Homeowners in Cedar Park and Leander will pay lower property tax rates in fiscal year 2014–15 after both city councils approved new tax rates for their FY 2014–15 budgets in September.

But despite the lower tax rates, higher property value assessments mean many homeowners will pay more in 2015 property taxes than they paid in 2014. According to the Williamson Central Appraisal District, in 2014 average Leander home values increased 13.7 percent, and average Cedar Park home values increased 12.4 percent compared with 2013.

Cedar Park residents will pay a FY 2015 property tax rate of $0.485 per $100 of valuation, and Leander residents will pay a 2015 property tax rate of $0.65292 per $100 of valuation.

Cedar Park budget

Cedar Park Finance Director Joseph Gonzales said planners expect FY 2014–15 revenue to total $39.1 million. About $14 million, or 36 percent, of revenue will come from property taxes, and $10.5 million, or about 27 percent, of revenue will come from sales taxes, Gonzales said.

Though the opening of new businesses helped grow Cedar Park's sales tax base in FY 2013–14, Gonzales said the ciy does not expect sales tax revenue to significantly increase in FY 2014–15. However, when more retail businesses open during the current fiscal year, it will increase sales tax revenue for FY 2015–16, which could allow the city to rely more on sales tax revenue.

"Revenues are higher largely due to the growing population, so you have to balance the revenue growth with increased service demands while maintaining efficient, cost-effective service," Gonzales said.

Funding for public safety, such as the fire and police departments, accounts for about 52 percent—the largest expense category—of the city's general fund budget. The budget also funds new city positions, such as a public safety communications specialist, and purchases such as mobile data tablets for animal control officers.

Gonzales said the budget also prioritizes road improvements for the growing city.

"We've added $2 million in new funding to pay for transportation projects," he said.

The city's capital improvement projects include ventures funded by budget appropriations and debt issued through bonds. The new budget sets about $4.2 million as the city's contribution for widening Whitestone Boulevard between Cottonwood Creek Trail and Market Street. The budget also estimates $2.4 million for a portion of New Hope Road improvements, $2.2 million to finish Little Elm Trail, and $2.1 million to improve Anderson Mill Road.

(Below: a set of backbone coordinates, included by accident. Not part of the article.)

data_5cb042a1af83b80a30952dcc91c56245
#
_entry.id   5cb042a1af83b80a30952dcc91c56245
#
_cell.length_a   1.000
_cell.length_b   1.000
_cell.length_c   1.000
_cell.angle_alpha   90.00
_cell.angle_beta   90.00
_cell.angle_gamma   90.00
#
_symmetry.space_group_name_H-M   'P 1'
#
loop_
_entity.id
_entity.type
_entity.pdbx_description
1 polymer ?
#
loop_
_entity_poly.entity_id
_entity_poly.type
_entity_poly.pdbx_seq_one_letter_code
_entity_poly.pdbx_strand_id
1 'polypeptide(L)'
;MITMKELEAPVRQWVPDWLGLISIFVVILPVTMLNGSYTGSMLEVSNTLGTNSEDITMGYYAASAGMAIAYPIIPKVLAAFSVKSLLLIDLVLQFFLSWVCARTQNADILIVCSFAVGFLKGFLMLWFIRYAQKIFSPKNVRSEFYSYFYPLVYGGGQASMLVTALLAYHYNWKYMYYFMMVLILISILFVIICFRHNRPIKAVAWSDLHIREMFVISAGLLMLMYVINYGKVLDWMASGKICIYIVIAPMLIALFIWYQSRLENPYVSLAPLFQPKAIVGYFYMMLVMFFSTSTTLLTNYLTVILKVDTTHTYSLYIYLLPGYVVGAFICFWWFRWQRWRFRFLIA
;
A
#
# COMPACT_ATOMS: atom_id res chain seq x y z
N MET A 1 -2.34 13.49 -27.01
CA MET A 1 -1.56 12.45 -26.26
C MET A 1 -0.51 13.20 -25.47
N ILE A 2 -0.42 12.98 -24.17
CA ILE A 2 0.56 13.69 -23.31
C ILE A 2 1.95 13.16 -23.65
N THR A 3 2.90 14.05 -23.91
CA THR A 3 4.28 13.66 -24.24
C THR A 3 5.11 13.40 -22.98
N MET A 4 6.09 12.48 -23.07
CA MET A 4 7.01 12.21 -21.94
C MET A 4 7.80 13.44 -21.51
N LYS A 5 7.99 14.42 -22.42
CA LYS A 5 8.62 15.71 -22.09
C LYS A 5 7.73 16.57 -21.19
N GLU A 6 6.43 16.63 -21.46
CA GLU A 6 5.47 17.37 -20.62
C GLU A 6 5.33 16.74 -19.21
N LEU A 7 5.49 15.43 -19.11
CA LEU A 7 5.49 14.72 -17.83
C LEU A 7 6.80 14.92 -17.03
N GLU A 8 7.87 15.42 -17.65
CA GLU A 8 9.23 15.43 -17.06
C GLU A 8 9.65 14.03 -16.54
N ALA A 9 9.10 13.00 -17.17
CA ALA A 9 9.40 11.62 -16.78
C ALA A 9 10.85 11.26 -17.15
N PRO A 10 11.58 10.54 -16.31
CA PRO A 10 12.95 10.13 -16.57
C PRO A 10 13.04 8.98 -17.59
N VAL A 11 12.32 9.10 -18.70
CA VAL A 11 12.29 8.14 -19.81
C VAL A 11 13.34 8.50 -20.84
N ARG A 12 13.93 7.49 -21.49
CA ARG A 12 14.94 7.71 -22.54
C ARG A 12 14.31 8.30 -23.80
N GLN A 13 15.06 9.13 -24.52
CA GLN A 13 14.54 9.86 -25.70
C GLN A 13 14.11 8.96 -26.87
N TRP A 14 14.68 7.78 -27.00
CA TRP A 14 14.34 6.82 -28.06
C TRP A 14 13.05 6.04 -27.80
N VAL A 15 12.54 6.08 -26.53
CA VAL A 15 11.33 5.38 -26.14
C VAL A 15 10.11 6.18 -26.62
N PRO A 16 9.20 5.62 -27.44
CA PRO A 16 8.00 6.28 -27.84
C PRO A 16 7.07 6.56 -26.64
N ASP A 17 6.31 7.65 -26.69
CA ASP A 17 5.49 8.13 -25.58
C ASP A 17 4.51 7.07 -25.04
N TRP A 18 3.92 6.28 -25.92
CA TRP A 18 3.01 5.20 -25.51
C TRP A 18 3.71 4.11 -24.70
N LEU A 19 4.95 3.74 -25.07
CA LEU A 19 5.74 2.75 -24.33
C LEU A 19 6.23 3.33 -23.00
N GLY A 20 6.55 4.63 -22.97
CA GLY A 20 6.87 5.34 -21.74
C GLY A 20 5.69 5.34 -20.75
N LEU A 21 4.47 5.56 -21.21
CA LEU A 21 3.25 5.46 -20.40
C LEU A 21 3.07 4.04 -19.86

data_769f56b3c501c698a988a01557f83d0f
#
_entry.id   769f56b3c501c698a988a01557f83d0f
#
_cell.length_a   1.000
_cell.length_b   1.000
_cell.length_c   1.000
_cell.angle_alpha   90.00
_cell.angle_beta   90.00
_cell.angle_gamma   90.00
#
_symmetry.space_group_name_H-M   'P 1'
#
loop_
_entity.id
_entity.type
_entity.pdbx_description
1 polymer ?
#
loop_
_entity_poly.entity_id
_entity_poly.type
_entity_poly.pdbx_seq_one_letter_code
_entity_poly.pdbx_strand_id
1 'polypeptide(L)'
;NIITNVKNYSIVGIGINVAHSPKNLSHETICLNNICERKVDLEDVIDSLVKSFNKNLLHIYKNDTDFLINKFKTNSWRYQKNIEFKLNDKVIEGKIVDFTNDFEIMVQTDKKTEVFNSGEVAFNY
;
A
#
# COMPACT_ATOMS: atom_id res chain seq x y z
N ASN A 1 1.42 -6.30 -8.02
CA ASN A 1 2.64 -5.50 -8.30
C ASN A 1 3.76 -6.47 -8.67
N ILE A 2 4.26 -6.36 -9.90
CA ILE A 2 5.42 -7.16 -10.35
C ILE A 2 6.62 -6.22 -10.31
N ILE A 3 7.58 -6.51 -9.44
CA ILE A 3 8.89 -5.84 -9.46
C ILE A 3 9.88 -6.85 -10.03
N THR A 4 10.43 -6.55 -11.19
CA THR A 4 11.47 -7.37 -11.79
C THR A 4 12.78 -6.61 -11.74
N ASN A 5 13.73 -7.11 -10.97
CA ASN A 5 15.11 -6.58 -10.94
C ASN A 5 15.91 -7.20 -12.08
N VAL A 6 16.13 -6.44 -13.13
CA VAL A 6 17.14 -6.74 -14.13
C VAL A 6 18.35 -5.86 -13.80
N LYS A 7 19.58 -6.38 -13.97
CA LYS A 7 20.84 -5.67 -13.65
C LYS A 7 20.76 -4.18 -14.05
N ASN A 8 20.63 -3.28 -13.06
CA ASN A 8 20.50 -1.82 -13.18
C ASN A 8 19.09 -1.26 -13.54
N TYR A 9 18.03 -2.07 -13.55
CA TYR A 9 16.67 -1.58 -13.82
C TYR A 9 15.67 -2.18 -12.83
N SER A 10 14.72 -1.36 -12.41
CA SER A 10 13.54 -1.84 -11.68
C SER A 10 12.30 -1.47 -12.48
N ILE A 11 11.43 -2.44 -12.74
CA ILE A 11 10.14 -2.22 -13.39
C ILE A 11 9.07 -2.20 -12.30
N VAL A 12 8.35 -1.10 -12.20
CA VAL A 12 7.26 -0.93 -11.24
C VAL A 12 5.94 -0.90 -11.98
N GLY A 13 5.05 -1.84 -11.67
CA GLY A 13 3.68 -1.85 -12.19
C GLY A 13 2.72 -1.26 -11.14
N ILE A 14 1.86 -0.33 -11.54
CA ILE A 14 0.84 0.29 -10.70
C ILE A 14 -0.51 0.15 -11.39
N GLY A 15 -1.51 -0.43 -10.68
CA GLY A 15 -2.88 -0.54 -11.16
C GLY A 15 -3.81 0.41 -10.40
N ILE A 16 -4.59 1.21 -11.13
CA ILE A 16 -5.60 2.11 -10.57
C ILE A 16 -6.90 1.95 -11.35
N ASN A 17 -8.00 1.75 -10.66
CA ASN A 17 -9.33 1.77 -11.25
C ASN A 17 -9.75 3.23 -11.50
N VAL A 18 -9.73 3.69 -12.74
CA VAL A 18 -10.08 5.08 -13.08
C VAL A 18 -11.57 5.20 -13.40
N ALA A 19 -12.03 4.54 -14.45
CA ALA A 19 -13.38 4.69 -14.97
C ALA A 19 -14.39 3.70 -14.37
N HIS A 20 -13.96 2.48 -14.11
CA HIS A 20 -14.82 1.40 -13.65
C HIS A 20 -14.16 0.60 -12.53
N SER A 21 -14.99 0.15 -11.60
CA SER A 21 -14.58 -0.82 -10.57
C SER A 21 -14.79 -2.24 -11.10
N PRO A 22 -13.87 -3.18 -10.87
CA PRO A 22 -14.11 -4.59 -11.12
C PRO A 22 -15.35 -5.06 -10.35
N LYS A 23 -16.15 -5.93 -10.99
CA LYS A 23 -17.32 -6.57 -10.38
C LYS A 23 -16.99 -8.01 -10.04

Leander budget

Leander City Manager Kent Cagle said planners expect FY 2014–15 revenue to reach about $22.8 million. About $10.2 million, or about 45 percent, of that revenue is expected from property taxes, and $4.1 million, or about 18 percent, of revenue is expected from development fees.

The city's ongoing housing boom has city planners working to keep up by expanding the city's fire department, parks services and building permit inspection department. The budget funds 19 new full-time city positions that include 12 employees for a planned fire station, two parks maintenance workers and three staffers for the building inspections office.

"In August we had a record with 148 single-family [housing] permits," Cagle said. "We're delaying some inspections."

The budget includes $2.9 million to move Fire Station No. 1 from West Willis Street to San Gabriel Parkway and $2.7 million for a new Fire Station No. 4 at Ronald Reagan Boulevard and Journey Parkway.

The budget appropriates contributions for area road projects. In 2015 the city hopes to widen West Old FM 2243 west from US 183 to the new North Lakeline Boulevard extension. The project will cost the city and Williamson County each about $10 million, Cagle said. The city will also contribute $2.5 million for Leander ISD's widening of Municipal Drive during construction of Camacho Elementary School.

Some road projects depend on the city's bond sale planned for January—a bond sale that should be covered by continuing city growth, Cagle said.

Leander Finance Director Robert Powers said city offices also completed five-year budget plans to anticipate the future.

"It all revolves around the economy," Cagle said. "We ask: Does this pace of growth continue?"